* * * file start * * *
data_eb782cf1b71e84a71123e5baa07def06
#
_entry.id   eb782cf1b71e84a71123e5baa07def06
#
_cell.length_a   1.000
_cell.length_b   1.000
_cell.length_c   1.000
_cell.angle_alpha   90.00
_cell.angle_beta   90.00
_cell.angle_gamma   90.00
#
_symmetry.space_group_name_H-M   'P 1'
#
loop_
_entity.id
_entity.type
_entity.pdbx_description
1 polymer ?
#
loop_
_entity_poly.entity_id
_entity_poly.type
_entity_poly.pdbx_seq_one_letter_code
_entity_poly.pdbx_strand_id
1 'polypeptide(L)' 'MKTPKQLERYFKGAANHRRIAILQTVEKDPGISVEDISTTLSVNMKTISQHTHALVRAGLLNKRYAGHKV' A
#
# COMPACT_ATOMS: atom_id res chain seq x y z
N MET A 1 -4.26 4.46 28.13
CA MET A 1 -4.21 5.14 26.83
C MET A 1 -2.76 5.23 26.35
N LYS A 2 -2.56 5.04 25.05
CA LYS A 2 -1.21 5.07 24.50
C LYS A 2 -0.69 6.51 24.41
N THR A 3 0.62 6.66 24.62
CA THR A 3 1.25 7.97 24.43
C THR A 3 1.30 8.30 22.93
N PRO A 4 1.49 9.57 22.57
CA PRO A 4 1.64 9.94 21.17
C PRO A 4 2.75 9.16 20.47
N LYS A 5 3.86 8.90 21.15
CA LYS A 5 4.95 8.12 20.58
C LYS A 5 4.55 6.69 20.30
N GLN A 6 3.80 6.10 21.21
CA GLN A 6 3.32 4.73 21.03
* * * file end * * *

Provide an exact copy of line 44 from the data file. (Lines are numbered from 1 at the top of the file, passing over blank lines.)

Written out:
CA GLN A 6 3.32 4.73 21.03